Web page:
Don’t make your dog stop digging if they enjoy it. To encourage them and reward them when they choose the best site for their shoveling, you can offer them a designated digging area, soften the soil a little, or you can play games that involve digging, burying, and recovering objects. You can also do this inside using blankets, cushions, laundry, and dog toys—just be careful not to use anything that could be dangerous or provide a choking hazard.
Some dog sports, such as breed-restricted Earthdog from the American Kennel Club, can be a secure method for dogs to indulge their love of digging without endangering your garden, your furnishings, or their health.
If, despite your best attempts, you discover that your friend has impersonated a backhoe without authorization, do not reprimand them. Instead, think about asking a qualified trainer for assistance.
Why does my dog try to dig me up so often?
Lack of exercise and/or mental stimulation is the root of many behavioral problems in dogs. If your dog is any of the following, he may be bored and digging:
- a young dog that receives insufficient mental or physical stimulation
- long periods of time spent alone in the yard without any toys, companions, or canine playmates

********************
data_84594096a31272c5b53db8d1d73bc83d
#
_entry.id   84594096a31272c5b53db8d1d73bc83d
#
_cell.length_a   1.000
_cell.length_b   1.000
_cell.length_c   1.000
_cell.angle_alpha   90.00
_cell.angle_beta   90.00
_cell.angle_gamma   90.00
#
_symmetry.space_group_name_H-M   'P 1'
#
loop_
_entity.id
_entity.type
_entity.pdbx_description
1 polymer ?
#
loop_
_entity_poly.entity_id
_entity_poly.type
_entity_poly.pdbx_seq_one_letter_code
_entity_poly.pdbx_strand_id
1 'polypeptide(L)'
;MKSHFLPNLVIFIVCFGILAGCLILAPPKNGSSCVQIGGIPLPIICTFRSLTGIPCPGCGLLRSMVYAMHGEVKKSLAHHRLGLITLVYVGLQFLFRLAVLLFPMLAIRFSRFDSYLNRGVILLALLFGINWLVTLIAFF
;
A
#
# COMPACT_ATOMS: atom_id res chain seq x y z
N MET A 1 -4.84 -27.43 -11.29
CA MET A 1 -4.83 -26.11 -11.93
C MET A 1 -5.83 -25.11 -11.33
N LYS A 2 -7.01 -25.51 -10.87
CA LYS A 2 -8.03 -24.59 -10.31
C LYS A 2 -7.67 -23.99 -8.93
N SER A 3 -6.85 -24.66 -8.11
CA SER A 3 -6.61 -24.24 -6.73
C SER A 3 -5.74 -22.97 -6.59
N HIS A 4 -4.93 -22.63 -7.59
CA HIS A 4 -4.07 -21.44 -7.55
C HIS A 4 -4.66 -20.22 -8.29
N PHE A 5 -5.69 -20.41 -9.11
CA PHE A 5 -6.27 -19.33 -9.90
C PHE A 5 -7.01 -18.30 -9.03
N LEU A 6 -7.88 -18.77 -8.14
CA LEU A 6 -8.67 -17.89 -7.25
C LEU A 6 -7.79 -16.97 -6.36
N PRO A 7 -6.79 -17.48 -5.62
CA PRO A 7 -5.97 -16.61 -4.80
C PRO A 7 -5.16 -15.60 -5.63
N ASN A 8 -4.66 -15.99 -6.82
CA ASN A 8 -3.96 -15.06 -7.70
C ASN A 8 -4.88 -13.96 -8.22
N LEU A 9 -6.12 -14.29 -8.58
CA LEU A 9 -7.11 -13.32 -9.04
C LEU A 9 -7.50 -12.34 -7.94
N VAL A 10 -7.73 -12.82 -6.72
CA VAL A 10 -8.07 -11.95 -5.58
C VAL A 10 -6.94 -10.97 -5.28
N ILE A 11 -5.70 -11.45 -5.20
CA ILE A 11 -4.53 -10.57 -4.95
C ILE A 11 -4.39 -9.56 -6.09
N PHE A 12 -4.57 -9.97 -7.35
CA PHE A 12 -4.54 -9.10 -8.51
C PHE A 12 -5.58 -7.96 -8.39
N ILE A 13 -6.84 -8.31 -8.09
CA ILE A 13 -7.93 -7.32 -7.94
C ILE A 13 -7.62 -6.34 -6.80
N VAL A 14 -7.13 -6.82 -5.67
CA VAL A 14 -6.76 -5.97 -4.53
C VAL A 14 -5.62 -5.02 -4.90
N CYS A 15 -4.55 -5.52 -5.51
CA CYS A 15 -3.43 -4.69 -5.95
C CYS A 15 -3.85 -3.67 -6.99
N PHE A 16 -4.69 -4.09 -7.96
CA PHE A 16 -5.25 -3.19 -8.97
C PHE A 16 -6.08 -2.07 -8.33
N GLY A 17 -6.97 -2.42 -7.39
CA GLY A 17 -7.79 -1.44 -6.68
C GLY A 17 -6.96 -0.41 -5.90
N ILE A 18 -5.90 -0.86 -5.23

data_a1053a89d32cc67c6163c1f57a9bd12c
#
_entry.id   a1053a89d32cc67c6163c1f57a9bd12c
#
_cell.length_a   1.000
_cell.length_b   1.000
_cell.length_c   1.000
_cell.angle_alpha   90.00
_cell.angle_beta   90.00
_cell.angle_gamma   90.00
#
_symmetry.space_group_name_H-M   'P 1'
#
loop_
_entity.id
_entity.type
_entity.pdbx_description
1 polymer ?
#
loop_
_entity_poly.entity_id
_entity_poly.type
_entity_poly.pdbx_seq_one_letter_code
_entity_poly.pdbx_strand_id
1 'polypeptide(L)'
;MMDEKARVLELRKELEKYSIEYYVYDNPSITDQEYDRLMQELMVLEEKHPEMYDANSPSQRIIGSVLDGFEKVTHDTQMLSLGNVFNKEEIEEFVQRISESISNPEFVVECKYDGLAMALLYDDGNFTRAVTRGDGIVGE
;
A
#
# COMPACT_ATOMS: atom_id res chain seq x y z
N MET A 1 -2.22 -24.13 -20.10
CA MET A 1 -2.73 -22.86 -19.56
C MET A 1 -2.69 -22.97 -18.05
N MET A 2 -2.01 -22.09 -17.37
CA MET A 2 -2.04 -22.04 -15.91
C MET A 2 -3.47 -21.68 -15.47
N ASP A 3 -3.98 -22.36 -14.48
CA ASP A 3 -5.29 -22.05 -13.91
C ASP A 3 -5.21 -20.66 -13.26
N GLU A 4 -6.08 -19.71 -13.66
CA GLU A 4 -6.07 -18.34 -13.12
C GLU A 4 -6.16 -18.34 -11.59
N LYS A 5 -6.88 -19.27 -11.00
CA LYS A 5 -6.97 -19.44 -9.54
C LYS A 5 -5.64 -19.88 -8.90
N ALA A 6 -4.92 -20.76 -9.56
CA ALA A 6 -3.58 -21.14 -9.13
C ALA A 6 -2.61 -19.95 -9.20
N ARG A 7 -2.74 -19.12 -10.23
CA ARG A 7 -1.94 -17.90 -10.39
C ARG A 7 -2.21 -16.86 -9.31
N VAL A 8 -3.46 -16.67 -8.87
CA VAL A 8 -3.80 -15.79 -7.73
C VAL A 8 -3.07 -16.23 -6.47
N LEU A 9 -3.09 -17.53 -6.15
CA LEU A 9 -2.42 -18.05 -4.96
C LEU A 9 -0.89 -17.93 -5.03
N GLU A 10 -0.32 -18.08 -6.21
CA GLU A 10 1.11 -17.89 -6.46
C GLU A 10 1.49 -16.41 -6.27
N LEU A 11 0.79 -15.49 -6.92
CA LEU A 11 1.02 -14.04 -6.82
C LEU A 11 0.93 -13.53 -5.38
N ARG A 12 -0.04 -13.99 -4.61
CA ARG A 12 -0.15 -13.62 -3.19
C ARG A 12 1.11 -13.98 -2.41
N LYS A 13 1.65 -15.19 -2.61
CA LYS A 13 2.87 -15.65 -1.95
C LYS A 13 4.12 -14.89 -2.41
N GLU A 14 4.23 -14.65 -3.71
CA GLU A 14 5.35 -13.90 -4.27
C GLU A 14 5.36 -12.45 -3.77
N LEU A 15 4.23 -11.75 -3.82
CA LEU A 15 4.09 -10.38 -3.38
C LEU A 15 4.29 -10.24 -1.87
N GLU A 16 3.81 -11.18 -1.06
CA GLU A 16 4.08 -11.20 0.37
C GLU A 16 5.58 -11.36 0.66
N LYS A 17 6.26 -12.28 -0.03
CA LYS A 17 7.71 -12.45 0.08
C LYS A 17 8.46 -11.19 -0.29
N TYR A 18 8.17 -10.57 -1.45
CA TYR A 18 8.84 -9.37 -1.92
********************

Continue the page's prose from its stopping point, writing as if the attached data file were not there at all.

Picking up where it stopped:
- a breed bred to dig, such as a Siberian Husky, Dachshund, Terrier, or Beagle
Why do dogs enjoy digging in the mud?
Dogs use soil or other substrates, such as mulch or sand, to look for objects that they have previously concealed or to bury items they wish to store for later, such as a favorite chew or toy. Additionally, they dig to look for delectable delicacies like insects or other tasty animals like rodents.
How can a dog who digs be disciplined?
If your dog enjoys digging, designate a specific part of the yard as their digging zone and show them where it is:
- Sand or loose dirt should be used to fill in the digging area. Use a kid-sized sandbox instead.
- By hiding secure objects (like toys) for them to discover, you can draw attention to the digging area.
- Praise them when they dig in the designated area.
- If you see your dog digging in an inappropriate place, firmly tell him “No dig” and make a loud noise to stop him. then take them right away to the digging area.
- By covering the undesirable digging locations with pebbles or chicken wire, you can temporarily make them unsightly.